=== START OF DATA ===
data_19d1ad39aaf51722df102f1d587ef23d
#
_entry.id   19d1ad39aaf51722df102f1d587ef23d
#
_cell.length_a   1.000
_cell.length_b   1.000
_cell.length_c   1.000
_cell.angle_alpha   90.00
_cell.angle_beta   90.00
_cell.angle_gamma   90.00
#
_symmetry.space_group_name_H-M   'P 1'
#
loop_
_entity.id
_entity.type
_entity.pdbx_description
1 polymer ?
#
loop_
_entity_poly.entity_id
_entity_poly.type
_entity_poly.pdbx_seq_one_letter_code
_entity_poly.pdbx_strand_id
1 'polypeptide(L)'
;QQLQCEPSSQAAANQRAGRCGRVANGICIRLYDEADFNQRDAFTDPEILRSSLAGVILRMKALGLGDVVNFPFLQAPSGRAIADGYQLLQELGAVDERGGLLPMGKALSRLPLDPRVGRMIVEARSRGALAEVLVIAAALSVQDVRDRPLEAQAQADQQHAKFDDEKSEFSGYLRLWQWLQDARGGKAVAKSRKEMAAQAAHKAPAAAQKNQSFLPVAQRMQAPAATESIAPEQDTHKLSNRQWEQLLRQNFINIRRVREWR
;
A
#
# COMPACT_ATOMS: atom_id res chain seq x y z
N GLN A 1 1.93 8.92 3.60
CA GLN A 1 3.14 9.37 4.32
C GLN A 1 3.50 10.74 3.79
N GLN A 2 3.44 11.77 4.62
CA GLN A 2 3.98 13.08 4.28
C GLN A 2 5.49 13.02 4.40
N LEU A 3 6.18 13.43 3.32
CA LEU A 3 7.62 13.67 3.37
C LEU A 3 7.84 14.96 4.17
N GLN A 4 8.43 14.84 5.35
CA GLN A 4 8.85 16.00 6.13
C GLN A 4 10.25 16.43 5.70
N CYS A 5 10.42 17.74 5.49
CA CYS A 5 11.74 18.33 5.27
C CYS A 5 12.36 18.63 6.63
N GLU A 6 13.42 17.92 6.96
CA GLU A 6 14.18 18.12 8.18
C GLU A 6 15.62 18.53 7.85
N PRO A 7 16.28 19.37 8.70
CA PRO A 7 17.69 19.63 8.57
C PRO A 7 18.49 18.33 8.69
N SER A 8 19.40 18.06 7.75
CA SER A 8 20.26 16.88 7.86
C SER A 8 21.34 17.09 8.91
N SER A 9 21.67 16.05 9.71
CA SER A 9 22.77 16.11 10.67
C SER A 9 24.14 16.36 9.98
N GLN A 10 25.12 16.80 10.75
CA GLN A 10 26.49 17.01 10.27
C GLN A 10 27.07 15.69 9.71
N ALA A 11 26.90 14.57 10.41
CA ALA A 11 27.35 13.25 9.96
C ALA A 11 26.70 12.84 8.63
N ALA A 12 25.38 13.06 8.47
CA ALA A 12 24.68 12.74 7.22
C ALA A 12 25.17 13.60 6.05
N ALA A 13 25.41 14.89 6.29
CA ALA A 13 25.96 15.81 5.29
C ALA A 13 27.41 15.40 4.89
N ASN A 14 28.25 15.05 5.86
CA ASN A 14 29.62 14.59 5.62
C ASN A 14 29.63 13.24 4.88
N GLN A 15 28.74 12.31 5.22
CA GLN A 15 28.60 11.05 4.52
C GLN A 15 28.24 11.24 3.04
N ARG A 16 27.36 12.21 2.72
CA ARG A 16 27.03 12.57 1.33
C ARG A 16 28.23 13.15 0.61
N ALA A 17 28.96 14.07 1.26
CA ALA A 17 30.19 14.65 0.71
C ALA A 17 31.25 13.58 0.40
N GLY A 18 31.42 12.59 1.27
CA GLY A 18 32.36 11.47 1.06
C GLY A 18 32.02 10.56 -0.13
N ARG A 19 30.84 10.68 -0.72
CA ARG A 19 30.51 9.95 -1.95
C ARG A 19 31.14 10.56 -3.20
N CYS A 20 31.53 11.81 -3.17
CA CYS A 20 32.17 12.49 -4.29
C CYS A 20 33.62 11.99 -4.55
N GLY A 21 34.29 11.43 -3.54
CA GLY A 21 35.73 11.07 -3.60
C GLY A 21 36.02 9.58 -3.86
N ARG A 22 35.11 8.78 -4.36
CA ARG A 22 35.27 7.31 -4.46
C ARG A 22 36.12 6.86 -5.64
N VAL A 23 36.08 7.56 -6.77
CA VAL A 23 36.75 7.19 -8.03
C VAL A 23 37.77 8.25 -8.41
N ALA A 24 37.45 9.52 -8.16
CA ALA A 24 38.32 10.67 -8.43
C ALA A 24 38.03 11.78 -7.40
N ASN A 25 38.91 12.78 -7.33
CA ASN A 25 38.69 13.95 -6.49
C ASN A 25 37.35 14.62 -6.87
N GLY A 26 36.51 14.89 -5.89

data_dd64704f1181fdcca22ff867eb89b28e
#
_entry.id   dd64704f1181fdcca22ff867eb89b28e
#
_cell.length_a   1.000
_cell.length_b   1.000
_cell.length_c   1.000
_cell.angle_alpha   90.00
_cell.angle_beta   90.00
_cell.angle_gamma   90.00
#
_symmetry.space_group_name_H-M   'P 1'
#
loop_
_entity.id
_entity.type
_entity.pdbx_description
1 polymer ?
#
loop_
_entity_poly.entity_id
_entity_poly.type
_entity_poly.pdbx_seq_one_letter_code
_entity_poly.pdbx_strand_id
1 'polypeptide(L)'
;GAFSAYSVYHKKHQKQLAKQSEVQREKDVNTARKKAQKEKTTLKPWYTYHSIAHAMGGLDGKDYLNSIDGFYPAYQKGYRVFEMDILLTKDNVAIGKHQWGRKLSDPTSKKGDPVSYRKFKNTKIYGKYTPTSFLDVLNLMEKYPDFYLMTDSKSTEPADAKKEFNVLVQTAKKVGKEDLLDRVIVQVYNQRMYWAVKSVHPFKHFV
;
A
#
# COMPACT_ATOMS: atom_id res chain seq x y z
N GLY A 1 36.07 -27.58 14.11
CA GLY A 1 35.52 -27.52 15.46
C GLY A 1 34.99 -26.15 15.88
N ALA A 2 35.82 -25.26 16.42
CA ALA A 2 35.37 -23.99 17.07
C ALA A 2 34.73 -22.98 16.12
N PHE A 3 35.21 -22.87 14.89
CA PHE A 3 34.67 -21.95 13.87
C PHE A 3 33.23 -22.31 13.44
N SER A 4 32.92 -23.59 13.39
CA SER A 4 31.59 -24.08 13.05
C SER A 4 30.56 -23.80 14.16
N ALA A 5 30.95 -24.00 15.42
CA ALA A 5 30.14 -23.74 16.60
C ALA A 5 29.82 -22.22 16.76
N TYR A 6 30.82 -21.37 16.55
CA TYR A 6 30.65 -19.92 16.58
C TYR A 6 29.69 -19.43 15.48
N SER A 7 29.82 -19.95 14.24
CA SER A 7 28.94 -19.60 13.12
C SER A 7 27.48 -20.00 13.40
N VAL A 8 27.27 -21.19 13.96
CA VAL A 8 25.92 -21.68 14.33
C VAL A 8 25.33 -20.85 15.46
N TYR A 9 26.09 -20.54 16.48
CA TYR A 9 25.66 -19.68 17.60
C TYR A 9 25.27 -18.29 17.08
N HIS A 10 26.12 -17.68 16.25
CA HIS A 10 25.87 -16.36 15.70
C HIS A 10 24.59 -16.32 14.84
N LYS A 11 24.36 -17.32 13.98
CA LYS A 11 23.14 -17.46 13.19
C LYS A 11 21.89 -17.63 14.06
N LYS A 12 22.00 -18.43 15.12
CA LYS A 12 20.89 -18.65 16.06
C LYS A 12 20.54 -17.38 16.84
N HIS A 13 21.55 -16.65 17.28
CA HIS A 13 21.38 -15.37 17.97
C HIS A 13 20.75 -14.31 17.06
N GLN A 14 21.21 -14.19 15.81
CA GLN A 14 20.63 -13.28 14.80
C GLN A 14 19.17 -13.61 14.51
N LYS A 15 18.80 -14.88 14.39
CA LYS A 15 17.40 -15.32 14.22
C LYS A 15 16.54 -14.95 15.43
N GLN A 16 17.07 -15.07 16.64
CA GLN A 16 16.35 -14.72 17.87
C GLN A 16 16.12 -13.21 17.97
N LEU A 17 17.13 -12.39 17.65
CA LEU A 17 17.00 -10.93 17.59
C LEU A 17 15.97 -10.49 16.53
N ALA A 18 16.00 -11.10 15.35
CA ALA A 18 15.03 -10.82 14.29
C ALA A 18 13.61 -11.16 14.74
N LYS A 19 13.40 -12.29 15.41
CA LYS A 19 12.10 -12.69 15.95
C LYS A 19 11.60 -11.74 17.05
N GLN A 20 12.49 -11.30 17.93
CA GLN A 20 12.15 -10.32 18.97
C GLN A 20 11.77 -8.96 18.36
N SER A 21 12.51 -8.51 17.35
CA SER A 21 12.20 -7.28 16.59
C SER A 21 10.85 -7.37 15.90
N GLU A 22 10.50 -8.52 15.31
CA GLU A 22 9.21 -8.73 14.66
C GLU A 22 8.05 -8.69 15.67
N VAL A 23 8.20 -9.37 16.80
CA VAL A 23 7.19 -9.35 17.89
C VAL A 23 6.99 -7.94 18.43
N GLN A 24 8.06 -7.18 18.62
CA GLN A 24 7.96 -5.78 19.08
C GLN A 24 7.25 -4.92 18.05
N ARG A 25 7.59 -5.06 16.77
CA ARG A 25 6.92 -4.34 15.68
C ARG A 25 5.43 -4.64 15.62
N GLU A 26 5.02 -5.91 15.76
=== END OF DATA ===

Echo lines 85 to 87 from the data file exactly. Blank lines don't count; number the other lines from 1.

N ARG A 19 30.84 10.68 -0.72
CA ARG A 19 30.51 9.95 -1.95
C ARG A 19 31.14 10.56 -3.20